On 8 April 2007, shortly before the 2007 Malaysian Grand Prix, Formula One president Bernie Ecclestone was quoted as stating that the circuit was getting "shabby" and "a bit tired" from the lack of care, describing it as "an old house that needs a bit of redecorating". He noted that the circuit itself is not the issue, but rather the surrounding environ; rubbish is said to be littered all over the place, potentially damaging the circuit's good reputation when it was opened in 1999.[6]

The day before, Malaysian Prime Minister Abdullah Ahmad Badawi had met Ecclestone to discuss an extension of the Formula One contract beyond 2010.[6] While the government had been given an additional extension to host the Grand Prix until 2015, the government was still mulling the offer, as of 23 April 2007.[7] The circuit was given a renewed contract in 2006 to organise the Malaysian Grand Prix for another five years.[6]

The future of the Malaysian Grand Prix is under threat once its current contract expires in 2018 due to rising hosting fees and declining ticket sales. [8]

Proposed night race[edit]

On 13 February 2009, the management of the Sepang International Circuit announced its aim to become Formula One's second night race from 2008 after Singapore, following discussions about buying a floodlighting system. Its plans seem to be moving forward when Mokhzani Mahathir, the chairman of the circuit, revealed that they were in the process of securing a lighting system. He was quoted as saying, "They might be custom made for the circuit." [9] However, since then, the organizers have confirmed that they will not be making the race a night race, but will be adopting a late-afternoon start time.[10] The 2009 Malaysian Grand Prix indeed did adopt a late afternoon start time. However this proved disastrous due to heavy rainfall and the race not being able to be restarted due to the low light level making it through the clouds, the race ended on Lap 33, and with the rules requiring 42 laps for full points, so both driver and constructor results were halved in relation to points.[11]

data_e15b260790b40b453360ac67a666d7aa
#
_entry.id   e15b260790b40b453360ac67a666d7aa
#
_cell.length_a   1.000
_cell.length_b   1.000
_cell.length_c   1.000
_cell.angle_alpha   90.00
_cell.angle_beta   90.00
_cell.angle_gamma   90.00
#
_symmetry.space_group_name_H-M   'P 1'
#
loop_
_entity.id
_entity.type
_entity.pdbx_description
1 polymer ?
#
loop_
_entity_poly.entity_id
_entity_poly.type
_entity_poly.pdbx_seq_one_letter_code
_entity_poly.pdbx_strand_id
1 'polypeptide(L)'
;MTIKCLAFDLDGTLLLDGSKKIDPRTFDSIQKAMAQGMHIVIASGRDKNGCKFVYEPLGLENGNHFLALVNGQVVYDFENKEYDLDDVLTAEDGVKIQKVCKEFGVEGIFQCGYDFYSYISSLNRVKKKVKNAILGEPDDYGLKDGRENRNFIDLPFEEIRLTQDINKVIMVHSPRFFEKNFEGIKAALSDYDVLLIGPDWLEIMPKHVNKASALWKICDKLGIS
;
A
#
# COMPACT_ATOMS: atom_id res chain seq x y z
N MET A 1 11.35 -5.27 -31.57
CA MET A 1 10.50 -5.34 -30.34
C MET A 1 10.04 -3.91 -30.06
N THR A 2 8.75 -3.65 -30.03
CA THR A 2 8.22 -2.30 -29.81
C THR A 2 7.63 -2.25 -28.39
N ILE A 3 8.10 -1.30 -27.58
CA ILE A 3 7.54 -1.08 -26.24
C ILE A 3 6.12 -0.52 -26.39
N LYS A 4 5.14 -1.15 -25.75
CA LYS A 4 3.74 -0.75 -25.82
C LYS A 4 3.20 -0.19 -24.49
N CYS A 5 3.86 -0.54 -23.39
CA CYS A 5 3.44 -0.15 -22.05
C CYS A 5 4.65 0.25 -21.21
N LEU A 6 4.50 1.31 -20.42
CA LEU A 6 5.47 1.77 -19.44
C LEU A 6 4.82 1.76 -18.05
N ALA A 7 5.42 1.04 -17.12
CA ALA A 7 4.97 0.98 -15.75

• 1999–2010: Petronas Malaysian Grand Prix
  • 2011–2018: Petronas Malaysia Grand Prix

Winners of the Malaysian Grand Prix[edit]

Multiple winners (drivers)[edit]

Embolded drivers are still competing in the Formula One championship
A pink background indicates an event which was not part of the Formula One World Championship.

Wins Driver Years
Germany Sebastian Vettel 2010, 2011, 2013, 2015
3 Germany Michael Schumacher 2000, 2001, 2004
Spain Fernando Alonso 2005, 2007, 2012
Finland Kimi Räikkönen 2003, 2008

Multiple winners (constructors)[edit]

Embolded teams are still competing in the Formula One championship
A pink background indicates an event which was not part of the Formula One World Championship.